Keyboard You might not know this, but RSS Bandit supports customizing keyboard shortcuts via an XML configuration file. The reason you might not know this is because it is an undocumented feature. Since I implemented adding customizability to keyboard shortcuts, I thought I might as well document how it works as of version

First, I’m going to delve a bit into how Keyboard shortcuts are implemented in RSS Bandit before I highlight a tool I wrote for modifying the settings without having to dink around with the XML. As you read this discussion, imagine that I’ve placed a

using System.Windows.Forms;

at the top of this article. (Or for you VB.NET lovers out there, an Imports System.Windows.Forms).

Methods of Handling Keyboard Events
There are two methods for handling keyboards shortcuts in RSS Bandit. The first is by simply setting a Shortcut property of a MenuItem instance to a proper Shortcut enum value. Perhaps a very simple example will make it clear.

MenuItem item = new MenuItem();

item.Shortcut = Shortcut.AltF4;

In the above example, the key combination of Alt and F4 is mapped to a menu item. When the user presses the key combination of ALT + F4, that is equivalent to the user clicking on that menu item.

The second method is by implementing the PreFilterMessage method of the IMessageFilter interface on the main form.

This method allows us to intercept Windows messages (specifically keystrokes) before they are dispatched to a control or the main form. Here’s a snippet of the implementation of the PreFilterMessage method:

public virtual bool PreFilterMessage(ref Message m) {

    bool processed = false;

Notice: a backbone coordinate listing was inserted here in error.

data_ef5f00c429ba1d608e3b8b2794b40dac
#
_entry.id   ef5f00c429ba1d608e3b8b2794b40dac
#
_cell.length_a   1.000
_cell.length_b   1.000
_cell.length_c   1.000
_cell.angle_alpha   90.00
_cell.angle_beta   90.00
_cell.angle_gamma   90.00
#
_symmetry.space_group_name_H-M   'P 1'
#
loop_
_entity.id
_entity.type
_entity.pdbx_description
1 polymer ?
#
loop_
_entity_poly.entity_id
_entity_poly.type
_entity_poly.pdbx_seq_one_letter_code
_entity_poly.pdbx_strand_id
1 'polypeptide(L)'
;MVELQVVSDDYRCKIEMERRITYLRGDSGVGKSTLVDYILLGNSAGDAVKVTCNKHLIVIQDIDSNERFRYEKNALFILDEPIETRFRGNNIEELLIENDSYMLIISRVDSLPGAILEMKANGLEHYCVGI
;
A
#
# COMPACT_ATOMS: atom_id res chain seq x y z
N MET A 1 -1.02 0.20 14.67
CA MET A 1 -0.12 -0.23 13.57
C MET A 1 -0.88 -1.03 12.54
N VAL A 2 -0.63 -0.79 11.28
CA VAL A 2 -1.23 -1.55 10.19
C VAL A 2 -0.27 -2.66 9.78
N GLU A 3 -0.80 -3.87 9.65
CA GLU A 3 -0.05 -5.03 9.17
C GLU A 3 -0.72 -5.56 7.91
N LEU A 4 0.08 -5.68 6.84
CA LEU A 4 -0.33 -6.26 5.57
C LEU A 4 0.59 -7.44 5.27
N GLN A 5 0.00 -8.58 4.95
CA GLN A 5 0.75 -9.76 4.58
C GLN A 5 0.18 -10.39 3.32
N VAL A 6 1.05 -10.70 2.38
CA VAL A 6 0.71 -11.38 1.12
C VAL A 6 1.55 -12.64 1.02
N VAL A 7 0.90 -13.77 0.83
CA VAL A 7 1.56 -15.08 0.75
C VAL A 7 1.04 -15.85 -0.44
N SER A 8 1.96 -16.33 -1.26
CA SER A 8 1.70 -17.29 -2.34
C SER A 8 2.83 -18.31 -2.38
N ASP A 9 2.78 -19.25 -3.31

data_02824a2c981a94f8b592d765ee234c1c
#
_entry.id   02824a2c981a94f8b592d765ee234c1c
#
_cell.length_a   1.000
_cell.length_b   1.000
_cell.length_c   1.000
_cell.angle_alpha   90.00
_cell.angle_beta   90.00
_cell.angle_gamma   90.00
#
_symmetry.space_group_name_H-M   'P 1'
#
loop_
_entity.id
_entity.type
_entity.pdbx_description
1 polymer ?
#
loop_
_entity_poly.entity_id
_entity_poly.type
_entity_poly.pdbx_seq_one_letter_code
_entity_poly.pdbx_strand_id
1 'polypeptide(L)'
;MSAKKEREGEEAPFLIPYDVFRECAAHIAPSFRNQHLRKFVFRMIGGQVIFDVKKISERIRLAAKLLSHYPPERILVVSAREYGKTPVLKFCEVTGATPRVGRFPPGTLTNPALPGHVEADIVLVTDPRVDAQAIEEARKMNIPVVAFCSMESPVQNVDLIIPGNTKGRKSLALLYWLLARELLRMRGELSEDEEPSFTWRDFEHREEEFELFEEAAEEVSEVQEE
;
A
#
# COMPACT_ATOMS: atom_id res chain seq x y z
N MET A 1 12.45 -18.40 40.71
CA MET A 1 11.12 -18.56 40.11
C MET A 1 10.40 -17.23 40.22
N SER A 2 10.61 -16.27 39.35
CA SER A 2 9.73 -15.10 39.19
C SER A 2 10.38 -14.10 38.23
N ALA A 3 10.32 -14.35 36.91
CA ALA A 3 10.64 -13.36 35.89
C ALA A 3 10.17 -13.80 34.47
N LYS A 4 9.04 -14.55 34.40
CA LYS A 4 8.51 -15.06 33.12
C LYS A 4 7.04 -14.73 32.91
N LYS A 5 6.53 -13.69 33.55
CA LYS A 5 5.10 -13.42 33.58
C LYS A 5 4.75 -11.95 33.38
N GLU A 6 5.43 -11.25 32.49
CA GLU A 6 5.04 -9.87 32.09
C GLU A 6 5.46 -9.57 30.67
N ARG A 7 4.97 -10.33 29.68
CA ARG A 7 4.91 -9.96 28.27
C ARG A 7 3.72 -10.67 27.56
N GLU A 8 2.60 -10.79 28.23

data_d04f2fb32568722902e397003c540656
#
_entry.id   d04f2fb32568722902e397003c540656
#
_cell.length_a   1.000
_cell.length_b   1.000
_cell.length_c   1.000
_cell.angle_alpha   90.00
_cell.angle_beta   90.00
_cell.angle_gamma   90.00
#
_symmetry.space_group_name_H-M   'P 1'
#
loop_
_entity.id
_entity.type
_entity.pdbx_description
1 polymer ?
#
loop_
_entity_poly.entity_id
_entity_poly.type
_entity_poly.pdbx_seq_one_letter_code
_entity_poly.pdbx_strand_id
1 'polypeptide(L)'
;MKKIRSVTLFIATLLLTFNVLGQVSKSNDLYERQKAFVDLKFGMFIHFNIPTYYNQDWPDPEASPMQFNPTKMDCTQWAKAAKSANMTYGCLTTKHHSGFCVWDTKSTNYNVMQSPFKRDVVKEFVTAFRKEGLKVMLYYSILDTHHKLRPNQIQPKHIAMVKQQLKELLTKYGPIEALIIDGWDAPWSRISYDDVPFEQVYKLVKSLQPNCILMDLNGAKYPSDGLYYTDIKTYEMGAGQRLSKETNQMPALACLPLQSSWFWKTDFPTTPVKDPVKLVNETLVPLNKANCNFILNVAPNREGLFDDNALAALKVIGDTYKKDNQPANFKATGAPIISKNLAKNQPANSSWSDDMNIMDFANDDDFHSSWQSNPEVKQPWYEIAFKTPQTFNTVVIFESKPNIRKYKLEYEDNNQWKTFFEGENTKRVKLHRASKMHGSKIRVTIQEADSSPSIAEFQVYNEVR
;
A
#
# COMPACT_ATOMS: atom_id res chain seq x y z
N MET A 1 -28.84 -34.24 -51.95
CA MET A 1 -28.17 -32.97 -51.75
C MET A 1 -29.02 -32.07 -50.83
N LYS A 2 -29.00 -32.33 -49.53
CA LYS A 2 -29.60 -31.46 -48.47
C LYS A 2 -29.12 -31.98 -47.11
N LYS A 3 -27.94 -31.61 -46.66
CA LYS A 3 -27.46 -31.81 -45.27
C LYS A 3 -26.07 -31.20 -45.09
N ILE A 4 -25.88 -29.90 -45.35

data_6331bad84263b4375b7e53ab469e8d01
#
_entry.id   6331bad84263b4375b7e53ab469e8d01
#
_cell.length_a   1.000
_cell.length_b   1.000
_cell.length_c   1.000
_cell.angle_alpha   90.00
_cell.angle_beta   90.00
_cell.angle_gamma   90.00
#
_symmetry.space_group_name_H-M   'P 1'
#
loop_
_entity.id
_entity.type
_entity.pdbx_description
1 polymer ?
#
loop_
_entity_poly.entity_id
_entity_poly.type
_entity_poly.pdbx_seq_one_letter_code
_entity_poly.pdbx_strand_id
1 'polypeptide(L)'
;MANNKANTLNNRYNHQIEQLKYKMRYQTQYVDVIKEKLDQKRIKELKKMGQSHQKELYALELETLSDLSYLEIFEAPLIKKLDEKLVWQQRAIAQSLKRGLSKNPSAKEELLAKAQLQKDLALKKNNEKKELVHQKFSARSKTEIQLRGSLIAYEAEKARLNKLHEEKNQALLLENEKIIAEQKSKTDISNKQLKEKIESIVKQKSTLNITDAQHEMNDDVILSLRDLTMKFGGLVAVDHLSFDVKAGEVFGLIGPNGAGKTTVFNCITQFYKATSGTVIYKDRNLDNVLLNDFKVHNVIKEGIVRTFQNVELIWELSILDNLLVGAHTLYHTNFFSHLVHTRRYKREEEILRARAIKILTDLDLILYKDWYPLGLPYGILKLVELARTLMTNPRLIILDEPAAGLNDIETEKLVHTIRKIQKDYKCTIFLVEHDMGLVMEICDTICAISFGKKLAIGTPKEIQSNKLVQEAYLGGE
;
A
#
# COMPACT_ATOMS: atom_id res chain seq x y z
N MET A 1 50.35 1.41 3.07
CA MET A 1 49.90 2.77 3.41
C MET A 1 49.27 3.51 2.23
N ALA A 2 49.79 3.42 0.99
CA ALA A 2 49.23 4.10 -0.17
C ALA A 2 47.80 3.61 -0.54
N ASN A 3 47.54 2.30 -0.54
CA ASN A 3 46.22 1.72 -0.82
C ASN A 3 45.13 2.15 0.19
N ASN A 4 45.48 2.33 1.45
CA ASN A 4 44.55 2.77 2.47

const int WM_KEYDOWN = 0x100;

    const int WM_SYSKEYDOWN = 0x104;


    try {

        if (m.Msg == WM_KEYDOWN   m.Msg == WM_SYSKEYDOWN) {


            Keys msgKey = ((Keys)(int)m.WParam & Keys.KeyCode); … SNIP …

At the end of this snippet, you’ll notice there’s a variable named msgKey of type Keys. This is a bitmask of the pressed keys that we’ll use to determine which shortcut is being invoked. Make note of it as we’ll mention it again later.

Associating Settings to a Command
Ok, so now that we have a rudimentary understanding of how the code can handle a keyboard event, let’s look at how we configure the settings. As you might guess, we have two ways to configure a keyboard shortcut based on whether it falls under method 1 or method 2. In both cases, a keyboard shortcut is associated with a command name. For example, the “cmdCloseExit” command closes and exits RSS Bandit. Since there’s a menu item associated with this command, we simply associate a Shortcut enum value to it.

For the command “GiveFocusToUrlTextBox”, however, we need to use the PreFilterMessage approach. So we specify a comma separated list of Keys enum values. In this case, we have two different key combinations mapped to that command - F11 or Alt + D.

App Data Path
These settings are configured in a file named ShortcutSettings.xml. In a default installation of RSS Bandit, that file is compiled into the executable as a resource. However, you can override the default settings by placing a file named “ShortcutSettings.xml” (in the correct format) in the User Application Data folder for RSS Bandit. On my system the path is

` C:\Documents and Settings\Phil\Application Data\RssBandit`

This file is a bit fragile, so be careful if you modify it by hand. It requires that every shortcut command have a definition. Below is an example that shows the structure of the shortcut settings file. You’ll notice that under the root <shortcut> node, there are two main nodes: <menu> and <keyboardCombinations>